Obama Pushing Farm Subsidy Cuts
The Obama administration isn't giving up on its proposals to cut farm subsidies, even if they've been rejected on Capitol Hill.
The budget the White House released Thursday includes the administration's idea of phasing out fixed payments to farmers who have more than $500,000 in sales.
That and other cuts are included in a 131-page book released by the White House outlining proposals to reduce spending by $17 billion in 2010.
Farm groups roundly criticized the proposal when it was first offered back in February, arguing that the $500,000 threshold would catch the typical full-time producer.
"I don't think they fully appreciate the impact it will have on real producers," Mark Maslyn, a lobbyist for the American Farm Bureau Federation, said Thursday.
The president's budget also includes a proposed $250,000 cap on the subsidies any one person could collect in a year. Also included are proposals to reduce subsidies for crop insurance and eliminate payments for cotton storage.
It's practically a tradition for presidents to propose spending cuts knowing they won't be accepted by Congress.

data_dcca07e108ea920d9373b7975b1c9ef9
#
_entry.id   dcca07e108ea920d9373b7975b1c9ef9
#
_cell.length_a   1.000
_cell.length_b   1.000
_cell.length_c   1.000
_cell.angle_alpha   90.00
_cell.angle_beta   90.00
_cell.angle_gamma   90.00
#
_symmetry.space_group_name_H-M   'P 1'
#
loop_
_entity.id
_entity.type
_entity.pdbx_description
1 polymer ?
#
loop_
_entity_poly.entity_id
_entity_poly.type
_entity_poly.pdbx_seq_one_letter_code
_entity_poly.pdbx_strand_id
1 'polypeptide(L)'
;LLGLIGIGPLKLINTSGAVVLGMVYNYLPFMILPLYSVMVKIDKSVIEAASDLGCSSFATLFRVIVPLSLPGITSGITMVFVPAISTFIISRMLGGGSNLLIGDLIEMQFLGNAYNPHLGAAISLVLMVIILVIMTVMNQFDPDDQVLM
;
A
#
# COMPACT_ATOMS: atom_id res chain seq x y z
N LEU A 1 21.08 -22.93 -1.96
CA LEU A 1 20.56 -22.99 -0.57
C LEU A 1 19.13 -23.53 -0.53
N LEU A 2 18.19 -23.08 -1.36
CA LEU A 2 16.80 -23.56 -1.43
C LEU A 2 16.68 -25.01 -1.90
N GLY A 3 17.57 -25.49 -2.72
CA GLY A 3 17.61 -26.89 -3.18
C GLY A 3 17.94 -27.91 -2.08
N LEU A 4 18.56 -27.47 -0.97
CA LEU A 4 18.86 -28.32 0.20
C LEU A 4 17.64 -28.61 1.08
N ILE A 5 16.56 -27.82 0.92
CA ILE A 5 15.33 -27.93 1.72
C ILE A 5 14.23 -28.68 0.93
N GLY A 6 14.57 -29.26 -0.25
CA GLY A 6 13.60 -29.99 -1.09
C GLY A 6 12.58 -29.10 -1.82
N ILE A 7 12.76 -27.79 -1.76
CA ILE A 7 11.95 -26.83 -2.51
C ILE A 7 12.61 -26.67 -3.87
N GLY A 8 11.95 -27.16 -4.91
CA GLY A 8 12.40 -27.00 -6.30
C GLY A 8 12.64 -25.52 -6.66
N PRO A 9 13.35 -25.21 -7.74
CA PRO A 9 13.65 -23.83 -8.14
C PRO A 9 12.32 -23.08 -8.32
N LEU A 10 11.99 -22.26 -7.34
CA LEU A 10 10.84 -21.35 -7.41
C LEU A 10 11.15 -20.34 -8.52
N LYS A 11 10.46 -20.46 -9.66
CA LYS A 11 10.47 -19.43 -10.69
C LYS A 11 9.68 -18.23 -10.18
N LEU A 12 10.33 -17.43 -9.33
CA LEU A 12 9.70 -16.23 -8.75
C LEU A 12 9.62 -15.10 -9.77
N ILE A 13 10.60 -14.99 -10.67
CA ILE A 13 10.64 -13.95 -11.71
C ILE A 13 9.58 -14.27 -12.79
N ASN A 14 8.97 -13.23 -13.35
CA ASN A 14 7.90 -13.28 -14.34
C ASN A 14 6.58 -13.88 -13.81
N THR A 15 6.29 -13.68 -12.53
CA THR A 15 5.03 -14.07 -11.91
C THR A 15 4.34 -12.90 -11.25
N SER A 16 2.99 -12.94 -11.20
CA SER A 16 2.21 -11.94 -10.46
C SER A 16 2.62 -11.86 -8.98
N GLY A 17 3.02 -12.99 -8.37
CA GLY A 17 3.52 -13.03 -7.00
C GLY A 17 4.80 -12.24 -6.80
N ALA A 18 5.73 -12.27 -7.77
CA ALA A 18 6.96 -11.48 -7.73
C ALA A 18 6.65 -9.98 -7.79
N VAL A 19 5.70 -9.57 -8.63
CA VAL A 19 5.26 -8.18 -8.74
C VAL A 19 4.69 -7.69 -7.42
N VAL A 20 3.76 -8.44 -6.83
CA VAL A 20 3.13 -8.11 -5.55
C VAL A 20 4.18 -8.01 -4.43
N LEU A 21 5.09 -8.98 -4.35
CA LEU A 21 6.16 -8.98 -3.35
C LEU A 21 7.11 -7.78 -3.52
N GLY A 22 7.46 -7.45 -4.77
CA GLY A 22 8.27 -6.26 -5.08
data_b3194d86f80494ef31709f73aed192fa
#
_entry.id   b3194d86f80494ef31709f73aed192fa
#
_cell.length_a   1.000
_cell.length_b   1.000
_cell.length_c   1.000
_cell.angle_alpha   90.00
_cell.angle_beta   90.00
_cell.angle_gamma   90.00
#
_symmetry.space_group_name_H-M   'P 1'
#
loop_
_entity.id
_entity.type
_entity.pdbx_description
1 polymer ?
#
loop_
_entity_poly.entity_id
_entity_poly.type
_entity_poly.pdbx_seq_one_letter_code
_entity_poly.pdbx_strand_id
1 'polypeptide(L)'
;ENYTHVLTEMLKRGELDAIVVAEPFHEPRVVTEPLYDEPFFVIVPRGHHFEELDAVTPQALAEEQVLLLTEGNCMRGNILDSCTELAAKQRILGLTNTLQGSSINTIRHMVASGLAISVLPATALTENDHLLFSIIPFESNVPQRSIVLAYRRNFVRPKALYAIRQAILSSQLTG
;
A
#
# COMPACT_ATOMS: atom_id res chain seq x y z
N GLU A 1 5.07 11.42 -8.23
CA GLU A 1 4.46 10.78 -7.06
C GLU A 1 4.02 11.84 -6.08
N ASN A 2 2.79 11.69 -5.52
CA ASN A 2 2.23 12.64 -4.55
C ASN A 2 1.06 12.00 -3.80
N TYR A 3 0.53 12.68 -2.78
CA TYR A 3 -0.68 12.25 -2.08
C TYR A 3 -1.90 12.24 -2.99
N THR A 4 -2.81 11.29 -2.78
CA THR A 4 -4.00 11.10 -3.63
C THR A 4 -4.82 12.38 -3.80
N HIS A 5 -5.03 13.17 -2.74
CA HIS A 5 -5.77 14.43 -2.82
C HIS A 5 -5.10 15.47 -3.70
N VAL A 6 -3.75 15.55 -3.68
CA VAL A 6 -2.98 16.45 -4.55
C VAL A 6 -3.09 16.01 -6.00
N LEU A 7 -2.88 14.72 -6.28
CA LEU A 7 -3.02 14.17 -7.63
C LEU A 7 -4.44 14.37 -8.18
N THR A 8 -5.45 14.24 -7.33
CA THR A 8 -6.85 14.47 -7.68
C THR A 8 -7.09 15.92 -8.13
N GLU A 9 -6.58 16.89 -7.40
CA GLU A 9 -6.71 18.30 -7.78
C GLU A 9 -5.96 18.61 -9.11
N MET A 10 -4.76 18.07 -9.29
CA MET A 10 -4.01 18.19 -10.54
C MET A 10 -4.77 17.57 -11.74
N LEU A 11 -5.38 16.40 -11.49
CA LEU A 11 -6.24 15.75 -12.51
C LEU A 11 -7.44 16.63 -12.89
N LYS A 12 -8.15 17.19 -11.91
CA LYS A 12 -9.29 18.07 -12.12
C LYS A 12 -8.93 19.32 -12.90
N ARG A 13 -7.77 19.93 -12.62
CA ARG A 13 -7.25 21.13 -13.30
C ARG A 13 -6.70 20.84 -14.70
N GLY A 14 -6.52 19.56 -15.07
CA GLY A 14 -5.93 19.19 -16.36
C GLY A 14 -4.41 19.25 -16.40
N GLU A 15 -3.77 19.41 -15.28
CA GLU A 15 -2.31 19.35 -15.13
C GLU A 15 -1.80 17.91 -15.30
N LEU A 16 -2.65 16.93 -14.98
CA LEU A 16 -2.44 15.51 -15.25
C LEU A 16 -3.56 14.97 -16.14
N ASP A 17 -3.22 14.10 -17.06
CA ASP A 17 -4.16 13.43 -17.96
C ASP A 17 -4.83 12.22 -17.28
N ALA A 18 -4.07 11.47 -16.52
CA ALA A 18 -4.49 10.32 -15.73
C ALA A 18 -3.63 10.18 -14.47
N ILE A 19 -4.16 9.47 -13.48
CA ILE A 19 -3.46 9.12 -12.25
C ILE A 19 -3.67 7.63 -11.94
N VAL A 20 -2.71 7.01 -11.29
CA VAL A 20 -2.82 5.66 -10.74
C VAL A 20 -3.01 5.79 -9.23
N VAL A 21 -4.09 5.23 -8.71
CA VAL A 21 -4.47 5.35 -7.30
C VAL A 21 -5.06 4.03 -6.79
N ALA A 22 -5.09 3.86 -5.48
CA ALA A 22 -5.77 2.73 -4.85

But some critics of farm programs were glad to see the White House proposing the cuts again.
"We're encouraged that bluster from the agribusiness-as-usual subsidy lobby has not deterred the president in his efforts to find meaningful savings and cut waste and abuse," said Craig Cox, Midwest vice president of the Environmental Working Group.
Crop insurance costs have jumped from $2.4 billion in 2001 to a projected $7 billion this year, and the primary reason is farmers opting for higher levels of subsidized coverage, according to the White House. The deep subsidies are no longer needed to get farmers to buy more coverage, budget officials say. Crop insurance companies also would take a cut in the president's plan.
The largest proposals would save the following amounts over a five-year period, according to the White House:
- Phasing out direct payments to farmers with $500,000 in sales: $3.7 billion.
- Reducing crop insurance costs: $2.1 billion.
- Ending cotton storage payments, $279 million.
- Reducing overseas marketing assistance by 20 percent: $158 million.
- Capping crop subsidies at $250,000 per farmer: $108 million.
A few other proposals would likely generate less opposition but wouldn't save nearly as much.
One idea would save $62 million in lease costs over a 15-year period by consolidating some of the USDA's office space in Washington. Another would save $670,500 a year by consolidating the department's utility bills via a Web-based payment system instead of wasting staff time and postage having field offices send paper checks to a central office.